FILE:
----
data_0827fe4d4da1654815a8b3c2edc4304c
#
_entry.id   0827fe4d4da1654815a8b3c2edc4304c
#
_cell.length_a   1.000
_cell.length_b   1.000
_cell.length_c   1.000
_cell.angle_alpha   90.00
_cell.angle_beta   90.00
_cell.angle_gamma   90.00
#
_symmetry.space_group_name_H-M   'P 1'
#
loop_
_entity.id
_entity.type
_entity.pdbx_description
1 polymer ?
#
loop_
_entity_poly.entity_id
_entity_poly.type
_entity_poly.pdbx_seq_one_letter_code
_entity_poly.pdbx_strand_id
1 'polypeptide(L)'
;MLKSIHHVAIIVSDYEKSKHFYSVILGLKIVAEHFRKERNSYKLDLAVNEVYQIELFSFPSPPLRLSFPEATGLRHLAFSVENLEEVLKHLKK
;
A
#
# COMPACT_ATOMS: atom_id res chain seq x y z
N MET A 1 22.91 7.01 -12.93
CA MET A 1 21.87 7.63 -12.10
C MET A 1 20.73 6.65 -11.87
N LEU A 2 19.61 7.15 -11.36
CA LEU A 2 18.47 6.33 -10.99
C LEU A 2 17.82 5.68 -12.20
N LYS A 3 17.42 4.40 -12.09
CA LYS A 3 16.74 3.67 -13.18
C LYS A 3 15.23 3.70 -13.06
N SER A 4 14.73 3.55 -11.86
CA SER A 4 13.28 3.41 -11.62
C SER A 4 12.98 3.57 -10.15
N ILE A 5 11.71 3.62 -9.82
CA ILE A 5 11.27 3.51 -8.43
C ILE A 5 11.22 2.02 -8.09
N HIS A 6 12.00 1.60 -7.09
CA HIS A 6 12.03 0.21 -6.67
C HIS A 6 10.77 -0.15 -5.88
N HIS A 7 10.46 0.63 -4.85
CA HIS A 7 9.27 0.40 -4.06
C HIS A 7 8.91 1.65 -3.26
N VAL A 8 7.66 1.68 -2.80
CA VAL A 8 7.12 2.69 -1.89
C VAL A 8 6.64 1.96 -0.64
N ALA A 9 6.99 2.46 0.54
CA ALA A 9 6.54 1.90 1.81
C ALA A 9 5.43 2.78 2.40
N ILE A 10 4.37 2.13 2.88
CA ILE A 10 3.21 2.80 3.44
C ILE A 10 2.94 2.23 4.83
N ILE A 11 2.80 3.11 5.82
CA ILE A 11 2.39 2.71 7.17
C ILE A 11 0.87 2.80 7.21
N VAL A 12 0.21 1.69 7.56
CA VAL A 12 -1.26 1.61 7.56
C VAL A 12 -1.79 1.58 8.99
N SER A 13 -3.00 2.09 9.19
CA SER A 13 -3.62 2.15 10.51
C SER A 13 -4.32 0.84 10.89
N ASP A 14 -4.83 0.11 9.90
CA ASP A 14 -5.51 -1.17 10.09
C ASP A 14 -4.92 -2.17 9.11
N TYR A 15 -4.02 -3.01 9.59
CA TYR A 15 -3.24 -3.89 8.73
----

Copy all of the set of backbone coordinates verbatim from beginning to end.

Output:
data_0827fe4d4da1654815a8b3c2edc4304c
#
_entry.id   0827fe4d4da1654815a8b3c2edc4304c
#
_cell.length_a   1.000
_cell.length_b   1.000
_cell.length_c   1.000
_cell.angle_alpha   90.00
_cell.angle_beta   90.00
_cell.angle_gamma   90.00
#
_symmetry.space_group_name_H-M   'P 1'
#
loop_
_entity.id
_entity.type
_entity.pdbx_description
1 polymer ?
#
loop_
_entity_poly.entity_id
_entity_poly.type
_entity_poly.pdbx_seq_one_letter_code
_entity_poly.pdbx_strand_id
1 'polypeptide(L)'
;MLKSIHHVAIIVSDYEKSKHFYSVILGLKIVAEHFRKERNSYKLDLAVNEVYQIELFSFPSPPLRLSFPEATGLRHLAFSVENLEEVLKHLKK
;
A
#
# COMPACT_ATOMS: atom_id res chain seq x y z
N MET A 1 22.91 7.01 -12.93
CA MET A 1 21.87 7.63 -12.10
C MET A 1 20.73 6.65 -11.87
N LEU A 2 19.61 7.15 -11.36
CA LEU A 2 18.47 6.33 -10.99
C LEU A 2 17.82 5.68 -12.20
N LYS A 3 17.42 4.40 -12.09
CA LYS A 3 16.74 3.67 -13.18
C LYS A 3 15.23 3.70 -13.06
N SER A 4 14.73 3.55 -11.86
CA SER A 4 13.28 3.41 -11.62
C SER A 4 12.98 3.57 -10.15
N ILE A 5 11.71 3.62 -9.82
CA ILE A 5 11.27 3.51 -8.43
C ILE A 5 11.22 2.02 -8.09
N HIS A 6 12.00 1.60 -7.09
CA HIS A 6 12.03 0.21 -6.67
C HIS A 6 10.77 -0.15 -5.88
N HIS A 7 10.46 0.63 -4.85
CA HIS A 7 9.27 0.40 -4.06
C HIS A 7 8.91 1.65 -3.26
N VAL A 8 7.66 1.68 -2.80
CA VAL A 8 7.12 2.69 -1.89
C VAL A 8 6.64 1.96 -0.64
N ALA A 9 6.99 2.46 0.54
CA ALA A 9 6.54 1.90 1.81
C ALA A 9 5.43 2.78 2.40
N ILE A 10 4.37 2.13 2.88
CA ILE A 10 3.21 2.80 3.44
C ILE A 10 2.94 2.23 4.83
N ILE A 11 2.80 3.11 5.82
CA ILE A 11 2.39 2.71 7.17
C ILE A 11 0.87 2.80 7.21
N VAL A 12 0.21 1.69 7.56
CA VAL A 12 -1.26 1.61 7.56
C VAL A 12 -1.79 1.58 8.99
N SER A 13 -3.00 2.09 9.19
CA SER A 13 -3.62 2.15 10.51
C SER A 13 -4.32 0.84 10.89
N ASP A 14 -4.83 0.11 9.90
CA ASP A 14 -5.51 -1.17 10.09
C ASP A 14 -4.92 -2.17 9.11
N TYR A 15 -4.02 -3.01 9.59
CA TYR A 15 -3.24 -3.89 8.73